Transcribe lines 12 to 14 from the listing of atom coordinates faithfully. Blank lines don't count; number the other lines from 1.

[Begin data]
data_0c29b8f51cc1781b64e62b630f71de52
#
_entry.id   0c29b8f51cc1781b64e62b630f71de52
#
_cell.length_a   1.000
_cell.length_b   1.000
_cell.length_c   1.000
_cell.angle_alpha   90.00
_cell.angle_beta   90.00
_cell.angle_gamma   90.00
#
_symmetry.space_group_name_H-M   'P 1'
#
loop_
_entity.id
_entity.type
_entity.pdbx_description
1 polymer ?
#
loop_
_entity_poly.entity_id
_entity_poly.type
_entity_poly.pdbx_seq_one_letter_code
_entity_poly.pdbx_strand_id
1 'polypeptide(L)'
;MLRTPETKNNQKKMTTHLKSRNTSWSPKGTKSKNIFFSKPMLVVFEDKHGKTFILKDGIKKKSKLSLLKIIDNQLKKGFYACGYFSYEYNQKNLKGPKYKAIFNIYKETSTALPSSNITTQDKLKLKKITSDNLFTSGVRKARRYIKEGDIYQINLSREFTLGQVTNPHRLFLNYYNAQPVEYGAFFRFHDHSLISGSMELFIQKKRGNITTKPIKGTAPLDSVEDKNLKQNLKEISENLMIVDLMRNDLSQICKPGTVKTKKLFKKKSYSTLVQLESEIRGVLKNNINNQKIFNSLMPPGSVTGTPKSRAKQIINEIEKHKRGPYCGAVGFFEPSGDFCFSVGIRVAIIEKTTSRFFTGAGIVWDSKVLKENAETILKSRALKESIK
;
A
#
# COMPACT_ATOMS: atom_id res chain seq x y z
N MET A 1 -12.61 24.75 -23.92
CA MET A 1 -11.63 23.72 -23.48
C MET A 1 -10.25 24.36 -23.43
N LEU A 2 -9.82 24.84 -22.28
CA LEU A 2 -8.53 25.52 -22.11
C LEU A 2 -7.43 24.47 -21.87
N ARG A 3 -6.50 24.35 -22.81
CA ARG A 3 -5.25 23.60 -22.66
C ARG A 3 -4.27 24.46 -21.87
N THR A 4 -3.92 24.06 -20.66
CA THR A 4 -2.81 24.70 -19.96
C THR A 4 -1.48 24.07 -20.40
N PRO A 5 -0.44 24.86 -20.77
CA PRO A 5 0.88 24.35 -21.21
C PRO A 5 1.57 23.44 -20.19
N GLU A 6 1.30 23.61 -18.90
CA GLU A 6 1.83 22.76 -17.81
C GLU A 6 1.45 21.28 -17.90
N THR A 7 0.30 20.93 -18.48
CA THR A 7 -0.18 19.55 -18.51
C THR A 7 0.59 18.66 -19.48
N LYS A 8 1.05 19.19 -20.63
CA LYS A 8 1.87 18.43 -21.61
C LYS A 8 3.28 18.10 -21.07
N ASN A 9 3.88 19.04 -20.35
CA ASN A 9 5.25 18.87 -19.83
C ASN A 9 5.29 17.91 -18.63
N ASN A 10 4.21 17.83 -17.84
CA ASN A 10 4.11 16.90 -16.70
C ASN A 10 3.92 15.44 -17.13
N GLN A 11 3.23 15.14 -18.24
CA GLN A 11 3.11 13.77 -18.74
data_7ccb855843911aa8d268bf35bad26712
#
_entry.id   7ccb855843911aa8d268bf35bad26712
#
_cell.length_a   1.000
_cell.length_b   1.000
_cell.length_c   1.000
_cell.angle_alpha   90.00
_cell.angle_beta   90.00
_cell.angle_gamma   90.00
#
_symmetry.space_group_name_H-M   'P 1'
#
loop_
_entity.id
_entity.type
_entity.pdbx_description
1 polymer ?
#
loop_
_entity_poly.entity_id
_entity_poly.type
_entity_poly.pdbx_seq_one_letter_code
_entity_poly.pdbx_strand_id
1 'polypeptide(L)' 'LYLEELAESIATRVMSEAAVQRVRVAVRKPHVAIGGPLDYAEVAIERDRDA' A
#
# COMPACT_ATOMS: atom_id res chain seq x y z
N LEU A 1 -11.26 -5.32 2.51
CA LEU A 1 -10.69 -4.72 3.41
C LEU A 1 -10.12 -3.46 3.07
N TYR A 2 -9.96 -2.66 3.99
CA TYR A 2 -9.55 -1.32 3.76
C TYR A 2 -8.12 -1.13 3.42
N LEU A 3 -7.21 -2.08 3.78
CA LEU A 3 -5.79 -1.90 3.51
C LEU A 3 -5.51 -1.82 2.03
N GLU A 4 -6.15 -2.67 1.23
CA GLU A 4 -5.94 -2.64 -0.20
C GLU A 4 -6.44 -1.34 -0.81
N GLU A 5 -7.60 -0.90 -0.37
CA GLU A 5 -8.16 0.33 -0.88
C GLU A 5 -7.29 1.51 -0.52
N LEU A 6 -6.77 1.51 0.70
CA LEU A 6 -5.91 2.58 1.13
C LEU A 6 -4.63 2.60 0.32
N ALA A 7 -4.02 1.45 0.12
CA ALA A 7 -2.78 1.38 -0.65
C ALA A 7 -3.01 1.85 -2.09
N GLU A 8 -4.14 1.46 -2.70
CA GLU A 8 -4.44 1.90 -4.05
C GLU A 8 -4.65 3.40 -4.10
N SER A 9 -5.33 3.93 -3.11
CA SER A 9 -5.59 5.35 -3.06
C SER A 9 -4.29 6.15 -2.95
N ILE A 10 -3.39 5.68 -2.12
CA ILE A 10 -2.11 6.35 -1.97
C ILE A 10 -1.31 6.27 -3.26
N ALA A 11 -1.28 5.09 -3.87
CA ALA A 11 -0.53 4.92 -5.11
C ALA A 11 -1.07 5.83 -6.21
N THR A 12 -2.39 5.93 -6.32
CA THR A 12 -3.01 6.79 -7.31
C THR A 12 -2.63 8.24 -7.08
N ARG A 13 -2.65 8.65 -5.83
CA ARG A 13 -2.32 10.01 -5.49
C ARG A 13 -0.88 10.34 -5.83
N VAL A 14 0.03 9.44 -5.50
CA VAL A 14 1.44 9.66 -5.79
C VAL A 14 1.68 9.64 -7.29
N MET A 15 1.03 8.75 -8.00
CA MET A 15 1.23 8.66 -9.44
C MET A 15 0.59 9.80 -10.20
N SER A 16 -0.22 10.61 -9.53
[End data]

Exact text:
_symmetry.space_group_name_H-M   'P 1'
#
loop_